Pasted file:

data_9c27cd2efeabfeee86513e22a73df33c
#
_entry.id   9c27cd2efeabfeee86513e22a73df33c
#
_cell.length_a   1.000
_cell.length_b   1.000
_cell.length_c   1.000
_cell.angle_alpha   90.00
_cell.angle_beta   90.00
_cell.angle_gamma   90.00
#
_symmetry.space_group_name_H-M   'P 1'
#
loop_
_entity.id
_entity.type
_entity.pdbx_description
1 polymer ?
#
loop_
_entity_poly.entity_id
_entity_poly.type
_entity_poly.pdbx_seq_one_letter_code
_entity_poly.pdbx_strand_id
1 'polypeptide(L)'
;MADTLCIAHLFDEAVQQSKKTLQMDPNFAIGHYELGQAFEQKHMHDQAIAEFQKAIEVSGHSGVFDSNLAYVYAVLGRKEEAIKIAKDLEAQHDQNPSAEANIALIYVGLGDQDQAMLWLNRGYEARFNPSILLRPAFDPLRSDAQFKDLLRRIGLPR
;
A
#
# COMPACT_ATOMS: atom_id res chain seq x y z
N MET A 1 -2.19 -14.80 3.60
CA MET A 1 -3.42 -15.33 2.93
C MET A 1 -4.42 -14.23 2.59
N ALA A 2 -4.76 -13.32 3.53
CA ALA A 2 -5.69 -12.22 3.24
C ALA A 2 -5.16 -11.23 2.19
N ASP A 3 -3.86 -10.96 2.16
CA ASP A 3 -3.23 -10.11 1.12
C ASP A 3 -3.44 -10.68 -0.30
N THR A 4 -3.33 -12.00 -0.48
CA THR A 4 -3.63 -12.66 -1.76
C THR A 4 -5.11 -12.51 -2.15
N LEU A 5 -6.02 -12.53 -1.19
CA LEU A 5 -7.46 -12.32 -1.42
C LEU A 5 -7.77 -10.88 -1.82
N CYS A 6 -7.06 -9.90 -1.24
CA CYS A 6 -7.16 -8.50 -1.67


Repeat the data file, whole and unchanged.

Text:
data_9c27cd2efeabfeee86513e22a73df33c
#
_entry.id   9c27cd2efeabfeee86513e22a73df33c
#
_cell.length_a   1.000
_cell.length_b   1.000
_cell.length_c   1.000
_cell.angle_alpha   90.00
_cell.angle_beta   90.00
_cell.angle_gamma   90.00
#
_symmetry.space_group_name_H-M   'P 1'
#
loop_
_entity.id
_entity.type
_entity.pdbx_description
1 polymer ?
#
loop_
_entity_poly.entity_id
_entity_poly.type
_entity_poly.pdbx_seq_one_letter_code
_entity_poly.pdbx_strand_id
1 'polypeptide(L)'
;MADTLCIAHLFDEAVQQSKKTLQMDPNFAIGHYELGQAFEQKHMHDQAIAEFQKAIEVSGHSGVFDSNLAYVYAVLGRKEEAIKIAKDLEAQHDQNPSAEANIALIYVGLGDQDQAMLWLNRGYEARFNPSILLRPAFDPLRSDAQFKDLLRRIGLPR
;
A
#
# COMPACT_ATOMS: atom_id res chain seq x y z
N MET A 1 -2.19 -14.80 3.60
CA MET A 1 -3.42 -15.33 2.93
C MET A 1 -4.42 -14.23 2.59
N ALA A 2 -4.76 -13.32 3.53
CA ALA A 2 -5.69 -12.22 3.24
C ALA A 2 -5.16 -11.23 2.19
N ASP A 3 -3.86 -10.96 2.16
CA ASP A 3 -3.23 -10.11 1.12
C ASP A 3 -3.44 -10.68 -0.30
N THR A 4 -3.33 -12.00 -0.48
CA THR A 4 -3.63 -12.66 -1.76
C THR A 4 -5.11 -12.51 -2.15
N LEU A 5 -6.02 -12.53 -1.19
CA LEU A 5 -7.46 -12.32 -1.42
C LEU A 5 -7.77 -10.88 -1.82
N CYS A 6 -7.06 -9.90 -1.24
CA CYS A 6 -7.16 -8.50 -1.67